Research from Action on Empty Homes last week revealed there are now more than 216,000 long-term empty homes in England alone, while the rate at which the number of empty homes is increasing is now higher than at any point since the recession.
It’s call for the government to introduce an empty homes fund aimed at improving thousands of these homes so that they are usable has won the support of Nationwide Building Society, with brokers adding their voices to the calls for investment into empty homes.
Bringing dead space back to life
James McGregor, director at Mesa Financial Consultants, said this was not really an issue in the south west of London, where the firm is based, as there are not really any empty properties.
He continued: “Although I am all for investment to make them livable, especially with so many homeless people in the UK at the moment. This could be a great way to combat against homelessness in the UK and utilise dead space.”
Make sure they are mortgageable
Dilpreet Bhagrath, mortgage expert at Trussle, said Nationwide’s argument was “positive”, noting that bringing empty homes back into use is one way the housing crisis can be addressed.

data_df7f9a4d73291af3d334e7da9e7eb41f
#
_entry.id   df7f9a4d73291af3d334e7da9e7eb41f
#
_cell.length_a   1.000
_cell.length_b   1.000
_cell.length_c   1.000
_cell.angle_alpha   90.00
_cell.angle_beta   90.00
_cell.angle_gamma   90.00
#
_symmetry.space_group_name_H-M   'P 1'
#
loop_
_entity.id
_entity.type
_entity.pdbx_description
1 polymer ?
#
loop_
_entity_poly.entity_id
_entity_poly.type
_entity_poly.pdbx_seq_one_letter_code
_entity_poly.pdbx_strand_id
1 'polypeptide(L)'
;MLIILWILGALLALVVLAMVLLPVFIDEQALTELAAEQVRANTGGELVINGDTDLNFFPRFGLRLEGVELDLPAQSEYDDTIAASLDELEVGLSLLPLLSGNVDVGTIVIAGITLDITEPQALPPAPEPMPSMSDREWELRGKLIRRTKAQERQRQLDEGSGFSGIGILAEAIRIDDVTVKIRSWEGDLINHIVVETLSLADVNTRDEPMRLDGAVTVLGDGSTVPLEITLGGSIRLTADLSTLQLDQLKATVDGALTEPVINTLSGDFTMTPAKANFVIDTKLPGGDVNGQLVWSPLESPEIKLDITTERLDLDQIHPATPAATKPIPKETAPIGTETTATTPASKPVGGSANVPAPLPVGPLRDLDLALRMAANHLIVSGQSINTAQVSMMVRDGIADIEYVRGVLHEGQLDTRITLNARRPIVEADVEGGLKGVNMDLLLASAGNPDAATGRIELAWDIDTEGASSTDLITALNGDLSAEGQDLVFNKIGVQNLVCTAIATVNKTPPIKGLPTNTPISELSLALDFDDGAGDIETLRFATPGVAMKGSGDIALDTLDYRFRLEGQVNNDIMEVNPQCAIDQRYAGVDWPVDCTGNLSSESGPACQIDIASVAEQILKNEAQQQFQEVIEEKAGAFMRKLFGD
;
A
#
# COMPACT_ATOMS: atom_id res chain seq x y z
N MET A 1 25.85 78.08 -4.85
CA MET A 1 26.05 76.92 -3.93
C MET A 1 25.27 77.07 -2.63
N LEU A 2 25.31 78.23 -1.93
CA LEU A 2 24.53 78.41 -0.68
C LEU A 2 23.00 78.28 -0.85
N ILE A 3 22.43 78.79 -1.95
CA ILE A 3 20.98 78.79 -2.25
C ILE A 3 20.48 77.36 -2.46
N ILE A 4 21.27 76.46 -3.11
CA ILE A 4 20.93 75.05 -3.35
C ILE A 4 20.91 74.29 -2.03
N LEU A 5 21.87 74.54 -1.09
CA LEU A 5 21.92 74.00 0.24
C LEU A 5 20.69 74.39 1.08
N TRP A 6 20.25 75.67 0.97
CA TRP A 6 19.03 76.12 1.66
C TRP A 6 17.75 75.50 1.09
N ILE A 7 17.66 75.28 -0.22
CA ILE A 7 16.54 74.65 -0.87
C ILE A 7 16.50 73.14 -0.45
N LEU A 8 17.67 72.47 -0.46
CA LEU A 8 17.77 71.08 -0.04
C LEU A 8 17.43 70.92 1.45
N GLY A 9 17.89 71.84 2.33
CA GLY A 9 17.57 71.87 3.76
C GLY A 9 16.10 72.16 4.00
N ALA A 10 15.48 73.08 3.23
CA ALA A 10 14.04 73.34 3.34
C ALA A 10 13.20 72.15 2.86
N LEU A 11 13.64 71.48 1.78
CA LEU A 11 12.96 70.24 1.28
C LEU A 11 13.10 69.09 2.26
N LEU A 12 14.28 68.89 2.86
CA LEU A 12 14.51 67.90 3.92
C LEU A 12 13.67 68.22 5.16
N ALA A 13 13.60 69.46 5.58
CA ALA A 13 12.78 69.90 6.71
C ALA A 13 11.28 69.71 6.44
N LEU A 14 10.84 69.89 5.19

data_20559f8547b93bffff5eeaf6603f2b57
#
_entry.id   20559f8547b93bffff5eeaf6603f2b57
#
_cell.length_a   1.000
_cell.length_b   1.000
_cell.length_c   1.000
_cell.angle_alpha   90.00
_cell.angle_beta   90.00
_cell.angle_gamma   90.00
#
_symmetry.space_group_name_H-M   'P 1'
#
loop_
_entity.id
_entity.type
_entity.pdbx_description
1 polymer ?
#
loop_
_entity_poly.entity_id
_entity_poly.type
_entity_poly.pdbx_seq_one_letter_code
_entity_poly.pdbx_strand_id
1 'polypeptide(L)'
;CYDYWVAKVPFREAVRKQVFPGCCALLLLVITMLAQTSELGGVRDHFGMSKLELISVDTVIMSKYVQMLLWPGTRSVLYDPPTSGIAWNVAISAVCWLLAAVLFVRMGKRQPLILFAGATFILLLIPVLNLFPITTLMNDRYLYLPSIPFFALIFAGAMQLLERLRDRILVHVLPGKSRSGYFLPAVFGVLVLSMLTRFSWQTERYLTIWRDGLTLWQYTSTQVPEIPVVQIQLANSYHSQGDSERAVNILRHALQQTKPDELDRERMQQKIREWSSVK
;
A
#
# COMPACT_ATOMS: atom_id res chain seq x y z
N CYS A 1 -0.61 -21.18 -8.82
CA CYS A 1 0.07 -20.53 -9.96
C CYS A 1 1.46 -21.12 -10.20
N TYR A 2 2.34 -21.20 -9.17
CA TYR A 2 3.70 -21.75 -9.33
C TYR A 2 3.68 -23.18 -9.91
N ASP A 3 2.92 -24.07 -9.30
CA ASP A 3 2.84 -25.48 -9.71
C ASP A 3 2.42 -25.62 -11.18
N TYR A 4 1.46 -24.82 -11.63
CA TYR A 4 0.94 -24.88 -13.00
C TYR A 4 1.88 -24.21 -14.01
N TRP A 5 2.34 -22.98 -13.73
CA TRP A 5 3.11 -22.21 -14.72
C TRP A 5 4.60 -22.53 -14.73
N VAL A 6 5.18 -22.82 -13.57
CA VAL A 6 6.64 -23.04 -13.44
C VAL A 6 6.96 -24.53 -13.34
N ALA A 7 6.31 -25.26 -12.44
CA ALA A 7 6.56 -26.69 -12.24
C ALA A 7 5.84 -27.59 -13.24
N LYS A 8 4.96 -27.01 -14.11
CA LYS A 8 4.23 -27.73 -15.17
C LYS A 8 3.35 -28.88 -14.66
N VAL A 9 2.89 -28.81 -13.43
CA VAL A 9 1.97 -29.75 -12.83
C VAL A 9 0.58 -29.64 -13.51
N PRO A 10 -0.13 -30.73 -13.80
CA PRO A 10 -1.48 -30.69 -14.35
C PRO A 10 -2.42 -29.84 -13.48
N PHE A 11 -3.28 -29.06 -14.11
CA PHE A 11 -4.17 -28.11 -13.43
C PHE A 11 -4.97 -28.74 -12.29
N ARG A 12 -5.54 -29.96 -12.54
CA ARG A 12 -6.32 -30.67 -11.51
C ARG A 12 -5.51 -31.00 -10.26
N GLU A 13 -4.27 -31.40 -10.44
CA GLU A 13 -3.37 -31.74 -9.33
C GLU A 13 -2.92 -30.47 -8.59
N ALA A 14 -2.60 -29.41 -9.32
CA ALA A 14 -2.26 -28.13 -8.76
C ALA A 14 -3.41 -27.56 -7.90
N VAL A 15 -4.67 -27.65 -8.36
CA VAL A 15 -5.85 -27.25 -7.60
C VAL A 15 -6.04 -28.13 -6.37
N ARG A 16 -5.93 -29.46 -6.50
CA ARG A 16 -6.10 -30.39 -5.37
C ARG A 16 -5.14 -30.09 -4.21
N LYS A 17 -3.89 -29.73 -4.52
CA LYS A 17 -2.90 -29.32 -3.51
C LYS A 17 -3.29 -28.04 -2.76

She continued: “Making use of the empty homes across the UK is not only an opportunity to offer more affordable homes, it could also be extremely beneficial for the under-served groups within the housing and mortgage markets. However, it’s crucial that these empty homes are both mortgageable and safe to live in.”
Bhagrath added that just as you can pick up a property at a discount through Right to Buy, there could be an opportunity for empty homes to be offered at a discounted price for those struggling to get onto the housing ladder.
Government has to get tougher
Martin Stewart, director of London Money, argued there should never be people living on the street while there are homes sat empty, and noted that London is “littered with currency hedged properties” that are the size of hotels yet are unoccupied for most of the year.
He continued: “You can still have capitalistic intentions while maintaining a socialist moral compass. The government needs to start getting tougher with many aspects of the market and it starts by taking the housing minister position seriously.”
He suggested that property as an asset class is “barely taxed”, adding: “No one is suggesting culling the golden goose, but is there scope for looking at whether it can be plucked in a slightly different way?”